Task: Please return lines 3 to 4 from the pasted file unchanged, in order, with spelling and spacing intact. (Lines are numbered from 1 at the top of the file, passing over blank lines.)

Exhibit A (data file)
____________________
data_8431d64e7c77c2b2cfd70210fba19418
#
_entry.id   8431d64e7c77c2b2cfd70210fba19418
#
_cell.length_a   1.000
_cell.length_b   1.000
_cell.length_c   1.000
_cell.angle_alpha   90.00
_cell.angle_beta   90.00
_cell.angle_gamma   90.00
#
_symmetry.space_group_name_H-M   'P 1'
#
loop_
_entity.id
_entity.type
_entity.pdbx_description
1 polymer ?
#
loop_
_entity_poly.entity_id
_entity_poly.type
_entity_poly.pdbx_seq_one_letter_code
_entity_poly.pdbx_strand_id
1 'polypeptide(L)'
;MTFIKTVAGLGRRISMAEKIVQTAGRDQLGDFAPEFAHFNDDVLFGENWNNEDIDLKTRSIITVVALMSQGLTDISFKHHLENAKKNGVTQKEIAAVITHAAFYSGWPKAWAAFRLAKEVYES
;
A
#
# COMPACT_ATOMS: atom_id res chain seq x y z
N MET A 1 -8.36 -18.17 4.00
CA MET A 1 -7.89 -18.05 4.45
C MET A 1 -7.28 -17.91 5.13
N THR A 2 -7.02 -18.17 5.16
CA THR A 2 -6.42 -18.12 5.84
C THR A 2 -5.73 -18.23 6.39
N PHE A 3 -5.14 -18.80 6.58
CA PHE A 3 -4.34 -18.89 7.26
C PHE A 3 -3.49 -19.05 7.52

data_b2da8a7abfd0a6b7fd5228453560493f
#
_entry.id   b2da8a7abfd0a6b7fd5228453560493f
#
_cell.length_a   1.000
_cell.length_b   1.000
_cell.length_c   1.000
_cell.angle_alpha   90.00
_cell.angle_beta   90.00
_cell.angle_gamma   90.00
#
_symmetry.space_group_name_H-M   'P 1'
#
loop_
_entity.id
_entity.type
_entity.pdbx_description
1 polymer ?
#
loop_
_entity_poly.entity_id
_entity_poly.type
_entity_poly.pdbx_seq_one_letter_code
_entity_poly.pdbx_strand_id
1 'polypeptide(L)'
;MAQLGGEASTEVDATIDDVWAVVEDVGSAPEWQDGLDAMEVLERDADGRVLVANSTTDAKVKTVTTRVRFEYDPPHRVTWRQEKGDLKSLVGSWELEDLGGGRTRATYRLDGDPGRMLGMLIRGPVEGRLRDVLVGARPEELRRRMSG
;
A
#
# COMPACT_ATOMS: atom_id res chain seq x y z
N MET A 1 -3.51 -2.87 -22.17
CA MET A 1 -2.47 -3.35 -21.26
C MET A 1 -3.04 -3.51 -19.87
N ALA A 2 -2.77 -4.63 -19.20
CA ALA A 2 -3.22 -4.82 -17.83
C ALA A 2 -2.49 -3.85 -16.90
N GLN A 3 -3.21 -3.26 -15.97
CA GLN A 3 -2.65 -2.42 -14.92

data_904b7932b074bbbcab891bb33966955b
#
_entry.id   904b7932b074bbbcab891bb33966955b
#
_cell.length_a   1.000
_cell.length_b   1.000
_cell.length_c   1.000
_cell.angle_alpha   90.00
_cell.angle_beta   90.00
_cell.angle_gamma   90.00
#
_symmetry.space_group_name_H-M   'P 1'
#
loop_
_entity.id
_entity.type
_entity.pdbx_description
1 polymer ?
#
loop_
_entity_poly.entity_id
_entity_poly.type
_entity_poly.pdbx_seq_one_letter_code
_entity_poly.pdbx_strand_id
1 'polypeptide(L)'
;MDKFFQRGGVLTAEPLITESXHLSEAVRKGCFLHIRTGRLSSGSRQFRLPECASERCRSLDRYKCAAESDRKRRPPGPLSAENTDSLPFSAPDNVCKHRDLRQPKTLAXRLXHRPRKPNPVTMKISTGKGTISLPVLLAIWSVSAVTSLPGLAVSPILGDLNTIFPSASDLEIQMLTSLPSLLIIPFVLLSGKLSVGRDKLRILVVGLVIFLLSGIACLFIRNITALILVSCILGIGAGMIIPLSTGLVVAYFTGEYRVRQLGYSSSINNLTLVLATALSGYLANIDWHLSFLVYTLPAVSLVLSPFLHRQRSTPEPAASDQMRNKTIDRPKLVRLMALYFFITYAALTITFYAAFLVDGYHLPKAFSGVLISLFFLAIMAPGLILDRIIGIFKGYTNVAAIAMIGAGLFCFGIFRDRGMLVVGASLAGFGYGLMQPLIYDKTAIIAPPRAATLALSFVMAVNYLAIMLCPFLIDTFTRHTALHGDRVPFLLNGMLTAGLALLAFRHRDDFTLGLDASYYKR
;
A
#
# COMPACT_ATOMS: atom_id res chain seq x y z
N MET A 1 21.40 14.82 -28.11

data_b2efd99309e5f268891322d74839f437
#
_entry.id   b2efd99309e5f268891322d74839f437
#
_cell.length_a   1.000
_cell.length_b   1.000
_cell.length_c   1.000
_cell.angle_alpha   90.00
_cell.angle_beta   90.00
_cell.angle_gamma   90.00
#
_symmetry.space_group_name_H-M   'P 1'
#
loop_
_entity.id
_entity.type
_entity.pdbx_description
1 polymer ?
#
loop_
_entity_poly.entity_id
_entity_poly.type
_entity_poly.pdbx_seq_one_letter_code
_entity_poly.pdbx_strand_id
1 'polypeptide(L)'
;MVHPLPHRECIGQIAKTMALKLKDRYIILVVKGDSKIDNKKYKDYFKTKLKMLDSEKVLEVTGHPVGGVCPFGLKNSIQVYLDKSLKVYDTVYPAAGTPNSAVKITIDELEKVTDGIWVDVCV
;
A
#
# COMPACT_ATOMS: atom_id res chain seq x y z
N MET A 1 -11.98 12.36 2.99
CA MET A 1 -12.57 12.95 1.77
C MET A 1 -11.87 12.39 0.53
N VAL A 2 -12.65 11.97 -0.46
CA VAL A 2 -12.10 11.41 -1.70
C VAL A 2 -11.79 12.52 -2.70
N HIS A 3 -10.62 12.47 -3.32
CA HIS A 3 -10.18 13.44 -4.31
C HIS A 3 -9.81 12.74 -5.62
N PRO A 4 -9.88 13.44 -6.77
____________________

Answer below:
_entry.id   8431d64e7c77c2b2cfd70210fba19418
#